Today’s Word from Pastor Jim…

Have you ever had the experience of receiving a gift and not knowing what to do with it? I was ten, it was Christmas, and my family was sharing part of the season with a very precious senior couple. Margaret and Gene were childless and had been adopted into our family. Truly, they were as darling as darling can ever get. So, I’m unwrapping my gift from Margaret and Gene and my response left my mother mortified.

It was a jewelry box, to which my response of, “What do I do with a jewelry box?” left my mother aghast at my insensitivity. C’mon, fer crying in the soup, I was a ten-year-old boy! What was I to know about a jewelry box? Margaret and Gene offered a bit of a giggle at my somewhat insensitive immature ten-year-old response to a gift that had been given out of real affection. How many of you still have a gift given to you 60 plus years ago? I do. Margaret and Gene’s jewelry box still sits on my dresser. I don’t have any jewelry. It is the repository of cool things like ear plugs, Canadian coins, and ball markers. Yet its value endures.

Sometimes we have to grow into a gift.

It’s Easter. The resurrected Jesus has, according to a part of the Gospel narrative, appeared to the disciples more than once. My guess is they were more bewildered than a ten-year-old boy gifted with a jewelry box. “What do we do with this?” seems a pretty reasonable response to me. I mean, “Fer crying in the soup” (old Norwegian expression), these were itinerant former Jewish fishermen, tax collectors, and day laborers. What do they know of resurrection? This was all rather new to them… like a jewelry box. Kinda.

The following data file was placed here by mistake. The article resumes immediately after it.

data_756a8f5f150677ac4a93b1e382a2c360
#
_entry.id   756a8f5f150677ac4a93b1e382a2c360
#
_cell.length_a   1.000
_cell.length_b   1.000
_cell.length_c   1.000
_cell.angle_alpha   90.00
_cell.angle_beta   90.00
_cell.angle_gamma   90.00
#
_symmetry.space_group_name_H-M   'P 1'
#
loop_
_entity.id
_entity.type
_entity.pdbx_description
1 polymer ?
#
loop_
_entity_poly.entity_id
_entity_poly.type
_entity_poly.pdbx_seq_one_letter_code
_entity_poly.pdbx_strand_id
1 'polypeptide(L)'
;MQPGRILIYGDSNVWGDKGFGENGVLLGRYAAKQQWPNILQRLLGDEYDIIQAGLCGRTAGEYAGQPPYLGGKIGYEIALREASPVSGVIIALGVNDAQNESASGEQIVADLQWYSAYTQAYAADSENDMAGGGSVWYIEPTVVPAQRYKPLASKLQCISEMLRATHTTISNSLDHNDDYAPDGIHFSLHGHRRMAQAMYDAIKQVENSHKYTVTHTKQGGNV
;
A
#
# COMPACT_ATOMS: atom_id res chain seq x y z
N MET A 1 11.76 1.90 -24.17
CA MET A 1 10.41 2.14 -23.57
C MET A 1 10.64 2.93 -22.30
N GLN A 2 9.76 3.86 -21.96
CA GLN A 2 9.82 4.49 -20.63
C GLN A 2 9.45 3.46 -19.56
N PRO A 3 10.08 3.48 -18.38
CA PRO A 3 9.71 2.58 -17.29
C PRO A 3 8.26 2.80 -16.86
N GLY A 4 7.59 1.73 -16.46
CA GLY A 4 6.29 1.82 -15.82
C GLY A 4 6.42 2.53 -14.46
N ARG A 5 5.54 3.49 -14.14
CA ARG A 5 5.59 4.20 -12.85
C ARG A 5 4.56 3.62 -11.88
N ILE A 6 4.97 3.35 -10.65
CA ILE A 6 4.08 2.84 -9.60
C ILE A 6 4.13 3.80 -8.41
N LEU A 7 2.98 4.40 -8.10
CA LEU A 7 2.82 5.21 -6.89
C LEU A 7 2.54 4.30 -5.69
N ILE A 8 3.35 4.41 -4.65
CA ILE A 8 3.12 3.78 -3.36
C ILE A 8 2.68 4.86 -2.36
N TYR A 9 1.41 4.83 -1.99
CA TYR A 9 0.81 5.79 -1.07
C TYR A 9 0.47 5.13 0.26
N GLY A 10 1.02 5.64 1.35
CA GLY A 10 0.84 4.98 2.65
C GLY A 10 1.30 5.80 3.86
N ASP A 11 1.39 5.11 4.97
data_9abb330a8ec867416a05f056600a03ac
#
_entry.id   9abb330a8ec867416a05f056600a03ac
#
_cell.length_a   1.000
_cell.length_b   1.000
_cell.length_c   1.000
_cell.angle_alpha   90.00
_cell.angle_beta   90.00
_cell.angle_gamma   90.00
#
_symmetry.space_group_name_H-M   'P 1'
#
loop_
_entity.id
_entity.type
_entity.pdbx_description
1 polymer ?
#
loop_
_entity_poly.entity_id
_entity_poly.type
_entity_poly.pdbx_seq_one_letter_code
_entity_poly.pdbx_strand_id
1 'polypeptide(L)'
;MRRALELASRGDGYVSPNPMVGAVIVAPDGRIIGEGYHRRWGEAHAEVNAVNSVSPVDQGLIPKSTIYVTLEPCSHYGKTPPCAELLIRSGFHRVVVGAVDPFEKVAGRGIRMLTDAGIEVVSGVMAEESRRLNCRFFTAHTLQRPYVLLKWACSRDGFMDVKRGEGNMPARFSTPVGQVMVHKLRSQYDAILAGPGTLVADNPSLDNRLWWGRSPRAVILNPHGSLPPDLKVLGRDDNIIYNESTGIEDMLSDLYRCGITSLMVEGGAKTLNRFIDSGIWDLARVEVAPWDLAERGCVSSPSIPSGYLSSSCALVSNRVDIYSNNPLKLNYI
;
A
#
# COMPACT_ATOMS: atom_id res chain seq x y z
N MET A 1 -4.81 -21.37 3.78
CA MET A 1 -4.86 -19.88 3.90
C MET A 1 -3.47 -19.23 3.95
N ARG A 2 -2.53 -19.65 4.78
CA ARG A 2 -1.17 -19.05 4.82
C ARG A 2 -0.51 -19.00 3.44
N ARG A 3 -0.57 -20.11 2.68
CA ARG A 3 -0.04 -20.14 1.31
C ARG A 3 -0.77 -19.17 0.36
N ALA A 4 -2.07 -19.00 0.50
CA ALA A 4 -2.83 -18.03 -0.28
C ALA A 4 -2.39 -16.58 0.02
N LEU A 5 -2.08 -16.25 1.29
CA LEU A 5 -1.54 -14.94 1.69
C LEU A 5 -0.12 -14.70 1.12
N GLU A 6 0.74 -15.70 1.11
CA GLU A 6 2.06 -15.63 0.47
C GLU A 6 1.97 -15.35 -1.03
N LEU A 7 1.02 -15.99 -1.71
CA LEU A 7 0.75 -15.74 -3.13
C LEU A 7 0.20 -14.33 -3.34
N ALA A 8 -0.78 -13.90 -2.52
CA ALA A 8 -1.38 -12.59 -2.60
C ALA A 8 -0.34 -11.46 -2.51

What do any of us really know about resurrection? Anyways, Peter’s response to all of this seems rather appropriate, “I’m going fishing.” Speaking for the group he declared, “I am going back to my life.” In the world of family counseling, a fancy word for Peter’s declaration is homeostasis. It means, “the pull to sameness.” After grace and gravity, it is the 3rd most powerful force in the universe. It is why, in life, real core change is so difficult. We might wish for change to occur in a loved one’s behavior but without realizing it we are participating in our “family” system in such a way so as to keep the behavior stuck. I may not like the old stuff, the sometimes-dark stuff, but at least it is familiar. “I’m going fishing” was an expression of homeostasis.

Growing into “resurrection” was to be expected. This was not a wham, bam, thank you ma’am’ slay me in the Spirit kind of conversion. The 2.0 Twelve were going to have to grow into this new life. I find the conclusion to Mark’s Gospel so incredibly helpful.
Without a resurrection appearance the angel beckons his followers to, “Go back to Galilee and there he will find you.” In the midst of the unfolding of the new creation Jesus would come find us. Jesus was going to take responsibility for the finishing of this good work begun in us (a bit of a Pauline theme here).

To push the metaphor just a tish’ more, Jesus would make certain the value inherent in this jewelry box of resurrection would not be lost. It would endure. It would bless us.

Our Trinity Lutheran Family is blessing Brenda and myself with a profound gift of resurrection. With Brenda’s cancer diagnosis we have found ourselves out in the backwoods of Galilee. You are loving us and praying for healing for both us. And we are living our faith trusting that God can, and will, use this diagnosis redemptively in the lives of others as well as our own. Sometimes you just have to grow into the gift. Can cancer be a gift? Maybe, if it is embraced redemptively. So, we pray.

We have taken a few days away before we return to the treatment battle that lies ahead. The photo is Brenda in her happiest place. We are grateful for your love and this time away. God is good? All the time!

Peace and love,
Pastor Tom